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Paris

Galerie Daniel Templon

Exhibition Detail
The World Stage: Africa-France
30, rue Beaubourg
Paris 75003


October 27th, 2012 - December 24th, 2012
Opening: 
October 27th, 2012 12:00 PM - 8:00 PM
 
Prince Charles Louis, Elector Palatine, and his Brother, Prince Rupert of the Palatinate                                                                 , Kehinde WileyKehinde Wiley,
Prince Charles Louis, Elector Palatine, and his Brother, Prince Rupert of the Palatinate ,
2012, oil on canvas, 60 x 72 in
© Courtesy of the artist and Galerie Daniel Templon
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Galerie Daniel Templon is presenting the first solo show in France by painter Kehinde Wiley, renowned in the United States as one of the most promising artists of his generation. To mark this event, Wiley has devised a new project, taking him from Morocco to Cameroon on an unexpected journey across the African continent.

Kehinde Wiley has been criss-crossing the world since 2006 as part of his The World Stage project, organizing his ad-hoc castings from the favelas of Rio to the streets of New Dehli. He uses his chance meetings with young urban black and brown men to create baroque portraits brimming over with adornments and references to the Old Masters.

Kehinde Wiley sees himself a contemporary descendent of a long line of portraitists, from Titian to Gainsborough and Van Dyck to Ingres. He offers reinterpretations of the traditional vocabulary of power and prestige in the hyperbolic settings he creates for his charismatic “boys.”
For this Paris exhibition, Wiley set off to seek out African cultures and the colonial history of France as he explored Morocco, Tunisia, Gabon, Congo and Cameroon.

Delving into issues of racial and sexual identity, Kehinde Wiley’s works create unexpected collisions where art history and street culture come face to face. The artist makes eroticised heroes of the ‘invisible’, those traditionally banished from representations of power. His work is ambiguous, part politically-charged critique, part an avowed fascination with the luxury and bombast of Western symbols of male domination.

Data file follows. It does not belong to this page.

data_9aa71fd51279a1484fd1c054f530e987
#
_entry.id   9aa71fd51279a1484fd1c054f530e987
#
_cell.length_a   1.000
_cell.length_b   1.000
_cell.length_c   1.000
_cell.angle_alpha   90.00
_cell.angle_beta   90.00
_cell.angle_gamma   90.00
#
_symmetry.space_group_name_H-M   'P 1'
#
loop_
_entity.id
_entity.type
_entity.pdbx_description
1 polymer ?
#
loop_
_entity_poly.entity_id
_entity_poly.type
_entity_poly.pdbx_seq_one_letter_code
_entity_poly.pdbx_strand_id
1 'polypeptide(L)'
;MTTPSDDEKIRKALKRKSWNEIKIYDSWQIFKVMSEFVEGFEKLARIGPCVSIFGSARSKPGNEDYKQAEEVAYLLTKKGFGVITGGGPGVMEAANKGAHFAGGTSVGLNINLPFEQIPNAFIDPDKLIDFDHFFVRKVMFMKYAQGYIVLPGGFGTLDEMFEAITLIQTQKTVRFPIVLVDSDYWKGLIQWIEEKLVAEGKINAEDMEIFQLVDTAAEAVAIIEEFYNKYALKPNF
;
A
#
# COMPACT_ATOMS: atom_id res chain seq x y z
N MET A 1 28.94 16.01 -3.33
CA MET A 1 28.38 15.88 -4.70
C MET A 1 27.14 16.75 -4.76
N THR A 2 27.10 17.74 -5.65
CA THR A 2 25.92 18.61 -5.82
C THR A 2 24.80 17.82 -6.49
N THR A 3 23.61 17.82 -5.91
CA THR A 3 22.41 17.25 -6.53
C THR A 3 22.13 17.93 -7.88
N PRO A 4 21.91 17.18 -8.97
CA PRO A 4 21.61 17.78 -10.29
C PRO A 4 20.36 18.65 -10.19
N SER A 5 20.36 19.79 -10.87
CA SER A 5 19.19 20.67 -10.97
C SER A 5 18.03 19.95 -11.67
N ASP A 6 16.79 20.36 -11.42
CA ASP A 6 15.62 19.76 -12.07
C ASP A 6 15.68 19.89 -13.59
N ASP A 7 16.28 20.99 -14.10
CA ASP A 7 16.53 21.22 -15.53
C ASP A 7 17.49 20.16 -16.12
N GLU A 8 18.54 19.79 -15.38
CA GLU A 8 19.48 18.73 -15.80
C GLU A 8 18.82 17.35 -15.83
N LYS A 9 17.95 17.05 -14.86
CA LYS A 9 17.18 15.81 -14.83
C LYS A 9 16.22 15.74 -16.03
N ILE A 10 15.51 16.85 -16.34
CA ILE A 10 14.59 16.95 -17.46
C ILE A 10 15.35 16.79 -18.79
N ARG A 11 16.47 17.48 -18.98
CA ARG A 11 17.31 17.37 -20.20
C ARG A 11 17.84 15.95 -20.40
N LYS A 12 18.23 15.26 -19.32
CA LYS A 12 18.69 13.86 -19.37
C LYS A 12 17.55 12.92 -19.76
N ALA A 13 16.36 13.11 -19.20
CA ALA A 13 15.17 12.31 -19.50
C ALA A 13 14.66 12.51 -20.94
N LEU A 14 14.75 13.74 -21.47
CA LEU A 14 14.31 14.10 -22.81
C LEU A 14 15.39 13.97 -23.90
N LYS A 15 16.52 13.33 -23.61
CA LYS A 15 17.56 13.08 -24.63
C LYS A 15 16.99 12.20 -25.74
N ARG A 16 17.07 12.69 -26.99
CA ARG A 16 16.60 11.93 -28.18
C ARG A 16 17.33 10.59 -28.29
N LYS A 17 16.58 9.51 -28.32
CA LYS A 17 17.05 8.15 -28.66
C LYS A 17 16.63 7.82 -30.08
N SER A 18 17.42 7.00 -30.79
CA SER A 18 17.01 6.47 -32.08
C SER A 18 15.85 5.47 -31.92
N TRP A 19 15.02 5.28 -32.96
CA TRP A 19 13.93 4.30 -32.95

Born in 1977, Kehinde Wiley works between New York and Beijing. A virtuoso painter who grew up in the urban decay of South Los Angeles and graduated from Yale, he is often described as a “walking superlative“. He became known for his solo exhibitions in institutions and galleries, from Deitch Projects to the Brooklyn Museum, as well as his surprising collaborations, such as his portraits of Grandmaster Flash and Michael Jackson and his design of an Africa lifestyle collection for Puma.

Over recent years, Kehinde Wiley has exhibited at the Colombus Museum of Art in 2006, Harlem Studio Museum in 2008 and Fort Worth Modern Art Museum in 2008. He presented The World Stage: Israel at New York’s Jewish Museum in spring 2012. In 2014, the artist’s work will be on display at a solo exhibition at Atlanta’s High Museum of Art.
His paintings are included in a wide range of public collections, including at the Brooklyn Museum of Art (New York), Metropolitan Museum of Art (New York), Hammer Museum and LACMA (Los Angeles) and Walker Art Center (Minneapolis).

A major monograph of his work was published by Rizzoli in May 2012. A catalogue will be published to mark his exhibition at Galerie Templon, available at the gallery.

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La Galerie Daniel Templon présente la première exposition personnelle en Europe du peintre Kehinde Wiley, célébré aux Etats-Unis comme l’un des artistes les plus prometteurs de sa génération. A cette occasion, l’artiste a conçu un projet inédit qui le mène du Maroc au Cameroun en un incroyable périple à travers le continent africain.

Depuis 2006, dans le cadre de son projet The World Stage, Kehinde Wiley sillonne le monde, des favelas de Rio aux faubourgs de New Dehli, pour organiser des castings sauvages. De ses rencontres impromptues avec ces jeunes noirs ou métisses naissent des portraits saturés d’ornementations et de références à la grande peinture classique.

Pour son exposition parisienne, l’artiste est parti sur les traces des cultures africaines et de l’histoire coloniale française en Afrique (1880-1960) en explorant le Maroc, la Tunisie, le Gabon, le Congo et le Cameroun.

Kehinde Wiley se veut l’héritier de la longue lignée de portraitistes qui inclut Titien et Gainsborough en passant par Van Dyck et Ingres. Il réinterprète le vocabulaire traditionnel de la puissance et du prestige dans la mise en scène hyperbolique de ses “boys” charismatiques.


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